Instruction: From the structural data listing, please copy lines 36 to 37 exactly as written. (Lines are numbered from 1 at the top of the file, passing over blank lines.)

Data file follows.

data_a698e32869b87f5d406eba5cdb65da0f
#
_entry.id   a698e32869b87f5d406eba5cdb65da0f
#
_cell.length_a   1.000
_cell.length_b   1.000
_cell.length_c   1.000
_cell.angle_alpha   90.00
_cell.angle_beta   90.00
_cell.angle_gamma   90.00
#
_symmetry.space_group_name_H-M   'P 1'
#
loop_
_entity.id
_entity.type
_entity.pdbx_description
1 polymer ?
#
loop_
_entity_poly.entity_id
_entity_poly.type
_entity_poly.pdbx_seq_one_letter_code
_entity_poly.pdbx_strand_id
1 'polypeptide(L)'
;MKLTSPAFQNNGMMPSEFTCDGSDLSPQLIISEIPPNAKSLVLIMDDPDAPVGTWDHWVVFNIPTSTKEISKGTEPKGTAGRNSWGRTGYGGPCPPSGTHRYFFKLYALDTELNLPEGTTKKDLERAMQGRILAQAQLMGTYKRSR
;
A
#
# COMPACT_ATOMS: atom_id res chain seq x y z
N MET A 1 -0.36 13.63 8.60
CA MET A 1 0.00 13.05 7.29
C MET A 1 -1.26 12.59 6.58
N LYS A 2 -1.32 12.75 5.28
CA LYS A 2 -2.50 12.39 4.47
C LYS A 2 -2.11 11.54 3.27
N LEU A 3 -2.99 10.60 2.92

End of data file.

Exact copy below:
C LYS A 2 -2.11 11.54 3.27
N LEU A 3 -2.99 10.60 2.92